Alaska Zoo

Alaska Zoo
Date opened 1969[1]
Location 4731 O'Malley Road, Anchorage, Alaska, 99507 USA
Coordinates 61°07′29″N 149°47′32″W / 61.124799°N 149.792131°W / 61.124799; -149.792131Coordinates: 61°07′29″N 149°47′32″W / 61.124799°N 149.792131°W / 61.124799; -149.792131
Land area 25 acres (10 ha) [1]
Number of animals 100 [1]
Number of species 35 (as of 2006)[2]
Annual visitors 200,000 [1]

The Alaska Zoo is a zoo located in Anchorage, Alaska located on 25 acres (10 ha) of the Anchorage Hillside. It is a popular attraction in Alaska, with nearly 200,000 visitors per year.[1]

The zoo is currently home to more than 100 birds and mammals[1] representing some 50 species. The zoo has the widest variety of animals native to the state of Alaska as well as some exotics such as Amur tigers, Bactrian camels, and yaks.

In addition to viewing, the zoo specializes in education, research, wildlife conservation, and animal rehabilitation; many of the animals currently in the zoo were found orphaned or injured.


Annabelle's grave, Alaska Zoo

In 1966, Anchorage grocer Jack Snyder won a contest offering a prize of "$3,000 or a baby elephant". He chose the elephant, a female Asian elephant named Annabelle. Annabelle was initially kept at the Diamond H Horse Ranch, located in the Hillside area of Anchorage and owned by Sammye Seawell, which had the only heated stalls available.[1]

With Annabelle's increasing popularity, Seawell formed a non-profit corporation to build a place "where the public could visit animals and learn about them." It was incorporated on March 28, 1968 as the Alaska Children's Zoo,[3] which opened in 1969 with Annabelle and other donated animals.[1] The zoo was located on land adjacent to Seawell's ranch. The zoo's name was changed to Alaska Zoo in June 1980.[3]

In 1983, a female African elephant named Maggie arrived at the Alaska Zoo as a companion for Annabelle.[4]

The zoo attracted some attention, even outside Alaska, in 1994 when Binky, then one of the zoo's polar bears, injured several visitors who entered his enclosure, famously pacing with an Australian woman's shoe dangling from his mouth (the current polar bear exhibit is human-proof).

In 1997, Annabelle died, leaving her companion, Maggie alone.[4] In 2004, in spite of mounting criticism, Alaska Zoo officials decided to keep Maggie in Alaska for at least three more years, rather than sending her to an elephant sanctuary in a warmer climate, where she could also socialize with other elephants. As of June 6, 2007, she was moved to the PAWS sanctuary in California.[5]

Notable animals

Annabelle (1964–1997), an Asian elephant

Annabelle, an Asian elephant, was born in India in 1964. In 1966, in a Chiffon Tissue contest sponsored by Crown Zellerbach, she was offered as an alternative prize between "$3,000 or a baby elephant". The prize-winner, Anchorage grocer Jack Snyder, chose the elephant. Annabelle was initially kept at the Diamond H Horse Ranch, located in the Hillside area of Anchorage and owned by Sammye Seawell, which had the only heated stalls available.[1][6] Annabelle was one of the first animals when the zoo was founded as the Alaska Children's Zoo in 1969, along with several orphaned and injured animals in need of homes, including a black bear, seal, Arctic fox, and petting zoo goats.[6]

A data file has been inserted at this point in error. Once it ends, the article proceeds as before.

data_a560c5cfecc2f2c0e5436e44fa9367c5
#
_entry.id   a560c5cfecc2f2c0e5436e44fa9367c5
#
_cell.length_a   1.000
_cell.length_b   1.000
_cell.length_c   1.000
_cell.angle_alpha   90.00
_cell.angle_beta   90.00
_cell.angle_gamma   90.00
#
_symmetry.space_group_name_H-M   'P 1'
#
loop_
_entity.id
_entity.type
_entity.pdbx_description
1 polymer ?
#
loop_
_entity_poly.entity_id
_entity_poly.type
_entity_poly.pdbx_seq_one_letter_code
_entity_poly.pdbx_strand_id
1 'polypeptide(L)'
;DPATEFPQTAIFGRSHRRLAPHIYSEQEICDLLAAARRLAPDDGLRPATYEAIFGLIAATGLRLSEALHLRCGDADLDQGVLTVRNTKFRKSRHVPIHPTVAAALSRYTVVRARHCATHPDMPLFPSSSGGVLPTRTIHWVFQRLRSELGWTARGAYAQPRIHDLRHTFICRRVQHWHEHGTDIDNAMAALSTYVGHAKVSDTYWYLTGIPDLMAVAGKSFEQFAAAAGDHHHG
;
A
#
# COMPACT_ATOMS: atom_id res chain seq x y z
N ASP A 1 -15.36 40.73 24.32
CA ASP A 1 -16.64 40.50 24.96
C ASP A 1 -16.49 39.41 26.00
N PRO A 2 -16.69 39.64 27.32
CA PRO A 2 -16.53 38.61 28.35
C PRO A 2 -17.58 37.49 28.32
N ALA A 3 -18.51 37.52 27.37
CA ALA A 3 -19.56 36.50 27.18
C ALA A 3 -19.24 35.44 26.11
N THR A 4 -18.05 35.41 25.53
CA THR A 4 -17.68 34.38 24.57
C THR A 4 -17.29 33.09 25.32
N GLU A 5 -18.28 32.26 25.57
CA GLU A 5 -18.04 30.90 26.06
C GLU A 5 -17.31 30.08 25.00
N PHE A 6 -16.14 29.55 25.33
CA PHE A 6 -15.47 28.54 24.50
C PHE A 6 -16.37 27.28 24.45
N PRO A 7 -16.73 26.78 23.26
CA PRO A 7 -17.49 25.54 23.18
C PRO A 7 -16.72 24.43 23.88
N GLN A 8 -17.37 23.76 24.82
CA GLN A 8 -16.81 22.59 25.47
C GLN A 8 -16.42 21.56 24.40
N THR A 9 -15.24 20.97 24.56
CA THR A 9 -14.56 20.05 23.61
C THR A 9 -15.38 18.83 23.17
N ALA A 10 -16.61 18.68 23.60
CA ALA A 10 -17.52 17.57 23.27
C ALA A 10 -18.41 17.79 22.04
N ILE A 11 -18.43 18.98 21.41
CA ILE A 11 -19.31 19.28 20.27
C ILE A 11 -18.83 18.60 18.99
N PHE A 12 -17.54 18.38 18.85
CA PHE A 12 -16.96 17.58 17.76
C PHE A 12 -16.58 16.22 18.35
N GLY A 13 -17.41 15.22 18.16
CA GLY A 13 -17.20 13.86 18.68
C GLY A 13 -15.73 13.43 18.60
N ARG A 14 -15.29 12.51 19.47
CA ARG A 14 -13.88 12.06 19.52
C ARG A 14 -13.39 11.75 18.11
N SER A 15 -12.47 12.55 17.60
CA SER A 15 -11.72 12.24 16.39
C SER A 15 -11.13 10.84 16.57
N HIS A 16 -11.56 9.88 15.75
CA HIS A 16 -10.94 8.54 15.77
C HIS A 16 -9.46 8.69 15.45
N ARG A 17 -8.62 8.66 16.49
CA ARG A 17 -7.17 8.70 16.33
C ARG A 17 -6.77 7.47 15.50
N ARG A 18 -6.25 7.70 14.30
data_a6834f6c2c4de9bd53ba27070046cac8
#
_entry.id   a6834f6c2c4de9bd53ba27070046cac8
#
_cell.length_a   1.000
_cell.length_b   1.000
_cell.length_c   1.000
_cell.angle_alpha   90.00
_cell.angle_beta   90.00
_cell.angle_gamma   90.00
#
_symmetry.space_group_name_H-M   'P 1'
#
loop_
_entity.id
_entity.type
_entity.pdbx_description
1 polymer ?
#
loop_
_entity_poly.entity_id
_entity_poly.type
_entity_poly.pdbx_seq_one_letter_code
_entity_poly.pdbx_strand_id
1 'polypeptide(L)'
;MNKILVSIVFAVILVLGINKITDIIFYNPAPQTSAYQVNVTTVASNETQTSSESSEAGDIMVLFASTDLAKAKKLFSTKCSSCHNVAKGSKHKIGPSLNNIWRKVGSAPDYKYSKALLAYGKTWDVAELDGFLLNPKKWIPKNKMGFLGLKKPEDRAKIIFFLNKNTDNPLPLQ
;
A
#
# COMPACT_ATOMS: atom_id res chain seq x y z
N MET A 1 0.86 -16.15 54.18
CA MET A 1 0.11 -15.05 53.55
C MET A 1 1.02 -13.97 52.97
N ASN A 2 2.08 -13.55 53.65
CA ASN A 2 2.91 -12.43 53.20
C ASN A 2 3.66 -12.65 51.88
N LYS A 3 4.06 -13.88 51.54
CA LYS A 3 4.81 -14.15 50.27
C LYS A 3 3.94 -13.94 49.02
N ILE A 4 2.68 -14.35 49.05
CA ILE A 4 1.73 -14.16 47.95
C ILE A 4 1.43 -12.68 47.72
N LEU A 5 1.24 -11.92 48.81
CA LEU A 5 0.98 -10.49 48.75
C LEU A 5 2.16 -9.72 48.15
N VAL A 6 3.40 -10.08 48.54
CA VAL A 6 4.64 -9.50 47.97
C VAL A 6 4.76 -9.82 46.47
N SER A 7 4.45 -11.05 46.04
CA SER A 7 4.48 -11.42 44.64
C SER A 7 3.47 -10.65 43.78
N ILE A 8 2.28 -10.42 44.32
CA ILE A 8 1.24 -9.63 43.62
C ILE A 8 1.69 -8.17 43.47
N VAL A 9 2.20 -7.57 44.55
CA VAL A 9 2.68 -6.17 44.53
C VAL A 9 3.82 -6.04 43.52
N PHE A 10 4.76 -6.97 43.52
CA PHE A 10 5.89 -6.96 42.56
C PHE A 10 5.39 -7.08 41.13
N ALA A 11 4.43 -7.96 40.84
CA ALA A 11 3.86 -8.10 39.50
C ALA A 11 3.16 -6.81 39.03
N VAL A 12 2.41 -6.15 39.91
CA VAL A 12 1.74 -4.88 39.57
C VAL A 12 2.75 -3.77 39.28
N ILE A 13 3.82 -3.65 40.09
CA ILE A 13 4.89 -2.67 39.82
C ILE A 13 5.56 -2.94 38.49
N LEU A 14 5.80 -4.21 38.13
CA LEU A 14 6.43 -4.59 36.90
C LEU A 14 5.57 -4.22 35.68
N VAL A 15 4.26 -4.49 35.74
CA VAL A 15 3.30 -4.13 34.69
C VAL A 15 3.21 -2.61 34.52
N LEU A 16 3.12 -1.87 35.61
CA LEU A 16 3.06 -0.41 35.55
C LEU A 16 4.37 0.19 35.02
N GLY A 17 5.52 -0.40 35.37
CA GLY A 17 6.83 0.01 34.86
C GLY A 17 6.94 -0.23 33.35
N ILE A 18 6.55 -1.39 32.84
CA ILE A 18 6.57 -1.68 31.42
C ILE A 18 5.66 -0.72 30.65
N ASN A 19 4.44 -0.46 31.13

Annabelle died of complications of a foot infection[6] on December 15, 1997.[4]

Binky (1975–1995), a polar bear

Main article: Binky (polar bear)

Maggie (1983– ), an African elephant

Maggie, an African elephant, came to the Alaska Zoo in 1983 as a companion for Annabelle. Maggie originated in Zimbabwe, Africa, where her herd had been culled — selectively destroyed to reduce numbers — leaving her in need of a home.[4] Maggie is also known as having the first elephant treadmill in the world.

In 2007, Maggie was moved to the PAWS sanctuary in California.[7]

Current species

Conservation efforts

The Alaska Zoo is proactive in its conservation efforts and research, as well as education programs.[8] The zoo is a part of the Species Survival Program for tigers and snow leopards, and the Polar Bear International helping with the conservation of polar bears. Also, the zoo is involved in animal husbandry and research on a variety of scales in part with the University of Alaska Anchorage.[9]

See also


  1. 1 2 3 4 5 6 7 8 9 "The history and mission statement of the Alaska Zoo". Alaska Zoo. 2008-09-19. Archived from the original on 2010-04-21. Retrieved 2009-01-16.
  2. Alaska Zoo. (2006-04-17). Alaska Zoo (official website). Retrieved on 2007-04-17. Count as of April 16, 2006 includes 12 bird species (mostly indigenous to Alaska), 16 indigenous mammal species, and 7 exotic mammal species, including 4 which are classified as endangered.
  3. 1 2 Corporations Database. Alaska Zoo. Division of Corporations, Business & Professional Licensing, Alaska Department of Commerce, Community and Economic Development. Retrieved on 2007-04-17.
  4. 1 2 3 4 "Maggie, an African Elephant". Alaska Zoo. 2006-04-17. Archived from the original on 2008-03-17. Retrieved 2007-04-17.
  5. Kershaw, Sarah. (2005-01-09). "A 9,000-pound fish out of water, alone in Alaska." The New York Times. Retrieved on 2007-04-17.
  6. 1 2 3 "In Memory of Annabelle, 1964-1997". Alaska Zoo. 2006-04-17. Archived from the original on 2008-03-07. Retrieved 2007-04-17.
  7. "Friends of Maggie". Archived from the original on 2008-03-24.
  8. Alaska Canters. "Alaska Zoo Programs". Alaska Centers: Public Lands Information. Retrieved 2 May 2011.
  9. "Conservation Efforts". The Alaska Zoo. Retrieved 2 May 2011.

External links

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